Bliss at Toronto’s Buddies in Bad Times is abstract theatre at its best
For the majority of the first part of Buddies In Bad Times’ production of Bliss it isn’t clear why the characters are dressed as Wal-Mart employees. But the show doesn’t come together in a way that makes sense at all until its final quarter, which is one of its finest features.
The premise is about celebrity, using the personage of Céline Dion as a vehicle; that much is clear from the outset. The set is sparse, just a platform and a bed where the pregnant Céline Dion is ordered to rest by her doctor and attended to by her family. All roles are played by the ostensible Wal-Mart employees who are devoted Céline fans.
As the surrealist narrative unfolds, however, the bedridden person is no longer Céline and the family around her, the life she leads, is definitely not the sort to be featured in glossy magazines.
Eventually we get to Wal-Mart in a way that makes your brain work for the pay-off. This is not an easy show. It is about celebrity but it is a far cry from a spoof or a satire. Rather, it is about the way celebrity culture can manifest, and be used as a manipulative tool, in the subjugation of people who are not famous, nor will ever be.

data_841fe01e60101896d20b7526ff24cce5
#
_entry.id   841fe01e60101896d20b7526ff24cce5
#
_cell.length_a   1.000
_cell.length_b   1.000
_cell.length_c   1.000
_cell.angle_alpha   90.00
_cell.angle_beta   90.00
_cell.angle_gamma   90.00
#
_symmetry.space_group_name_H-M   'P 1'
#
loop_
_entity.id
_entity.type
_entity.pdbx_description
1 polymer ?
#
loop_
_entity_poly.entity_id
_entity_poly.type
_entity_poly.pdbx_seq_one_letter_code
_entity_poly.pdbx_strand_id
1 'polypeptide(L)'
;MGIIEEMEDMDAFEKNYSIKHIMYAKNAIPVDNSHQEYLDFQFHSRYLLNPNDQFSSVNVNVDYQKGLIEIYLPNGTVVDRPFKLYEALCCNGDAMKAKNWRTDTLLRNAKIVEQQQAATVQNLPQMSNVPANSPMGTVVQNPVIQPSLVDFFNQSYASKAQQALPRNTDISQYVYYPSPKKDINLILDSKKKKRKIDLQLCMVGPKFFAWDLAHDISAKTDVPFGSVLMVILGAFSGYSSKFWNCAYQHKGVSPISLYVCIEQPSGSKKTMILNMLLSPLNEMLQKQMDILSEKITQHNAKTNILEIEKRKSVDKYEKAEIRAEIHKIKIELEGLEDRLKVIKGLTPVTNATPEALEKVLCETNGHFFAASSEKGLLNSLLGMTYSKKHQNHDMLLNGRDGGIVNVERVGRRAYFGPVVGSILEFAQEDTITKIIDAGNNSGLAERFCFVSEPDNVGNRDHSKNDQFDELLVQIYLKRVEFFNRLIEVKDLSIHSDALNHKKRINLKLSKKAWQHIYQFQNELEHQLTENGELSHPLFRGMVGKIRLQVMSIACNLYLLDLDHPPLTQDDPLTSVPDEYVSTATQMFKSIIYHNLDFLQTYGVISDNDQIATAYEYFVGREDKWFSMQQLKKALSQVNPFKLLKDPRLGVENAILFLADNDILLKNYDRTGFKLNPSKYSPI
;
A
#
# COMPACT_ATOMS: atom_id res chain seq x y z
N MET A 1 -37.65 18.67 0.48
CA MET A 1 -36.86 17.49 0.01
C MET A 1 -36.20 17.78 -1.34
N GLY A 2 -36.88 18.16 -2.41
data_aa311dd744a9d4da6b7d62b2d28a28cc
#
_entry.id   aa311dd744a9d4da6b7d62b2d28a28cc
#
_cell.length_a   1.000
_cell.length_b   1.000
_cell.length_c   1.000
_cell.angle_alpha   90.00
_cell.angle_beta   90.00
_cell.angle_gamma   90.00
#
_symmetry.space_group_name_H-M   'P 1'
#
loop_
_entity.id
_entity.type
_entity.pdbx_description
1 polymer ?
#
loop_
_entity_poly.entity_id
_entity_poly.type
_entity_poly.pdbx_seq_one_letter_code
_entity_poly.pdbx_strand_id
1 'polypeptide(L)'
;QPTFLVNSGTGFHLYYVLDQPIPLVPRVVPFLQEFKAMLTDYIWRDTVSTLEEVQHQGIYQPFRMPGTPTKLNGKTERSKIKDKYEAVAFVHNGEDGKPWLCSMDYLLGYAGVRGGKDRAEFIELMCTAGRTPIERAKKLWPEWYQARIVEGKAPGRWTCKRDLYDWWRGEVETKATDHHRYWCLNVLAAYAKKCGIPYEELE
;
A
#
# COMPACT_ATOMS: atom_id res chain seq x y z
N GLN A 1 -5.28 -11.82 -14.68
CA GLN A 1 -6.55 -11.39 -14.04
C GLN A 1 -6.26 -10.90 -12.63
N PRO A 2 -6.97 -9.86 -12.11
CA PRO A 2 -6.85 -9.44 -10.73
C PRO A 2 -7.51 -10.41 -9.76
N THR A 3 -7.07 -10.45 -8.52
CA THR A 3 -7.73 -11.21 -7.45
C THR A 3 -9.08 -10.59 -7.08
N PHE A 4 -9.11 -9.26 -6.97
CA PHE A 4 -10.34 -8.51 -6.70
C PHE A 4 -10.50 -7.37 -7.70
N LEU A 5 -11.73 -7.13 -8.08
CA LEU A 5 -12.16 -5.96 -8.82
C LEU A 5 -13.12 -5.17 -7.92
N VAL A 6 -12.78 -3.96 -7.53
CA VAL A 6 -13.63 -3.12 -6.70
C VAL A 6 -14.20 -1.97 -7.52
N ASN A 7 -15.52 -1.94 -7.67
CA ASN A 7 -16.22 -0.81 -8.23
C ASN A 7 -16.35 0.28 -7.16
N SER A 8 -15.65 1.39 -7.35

There were a couple of times that I laughed out loud and the rest of the audience did as well. There were a couple of times that I laughed out loud and no one else (other than perhaps my companion) let out more than a titter. There were a couple of times I wanted to laugh but was too uncomfortable. This is a show that wants to make you uncomfortable, and it succeeds. It is even more uncomfortable if you are aware that some of the truly horrific things described in the show are based on a true story.
I can’t help but think that if the timing onstage had allowed me to laugh more, then I also would have been more drawn in to the emotional plight of the characters. Like most people, I am most susceptible to tears after a good laugh (and vice versa.) As the actors switch characters and settings frequently, my ability to be deeply invested was compromised and I feel would have been benefitted by a more indulgent of the humour.
The character transitions were not always smooth, and some of the French Canadian accent work was spotty. It kept me thinking the entire time, though. The fragmented pieces of the narrative were intriguing and when they finally fit together it was very satisfying.
My companion, who is not what one would call an experienced theatre-goer, said that it was weird but she enjoyed it, and, more importantly, was never bored. I could see this play easily being boring if it was not directed and performed with both heart and mindful engagement. It’s very abstract, very dark, and it works very well.
–Bliss plays at Buddies In Bad Times’ (12 Alexander) until April 8th
-Showtimes are Tuesday-Saturday at 8:00pm and Sunday 2:30pm
-Tickets are $23 to $33 with some PWYC matinees
-Tickets are available at 416-975-8555 or online at www.totix.ca
Photo of Trent Pardy, Jean Robert Bourdage & France Rolland by Jeff Mann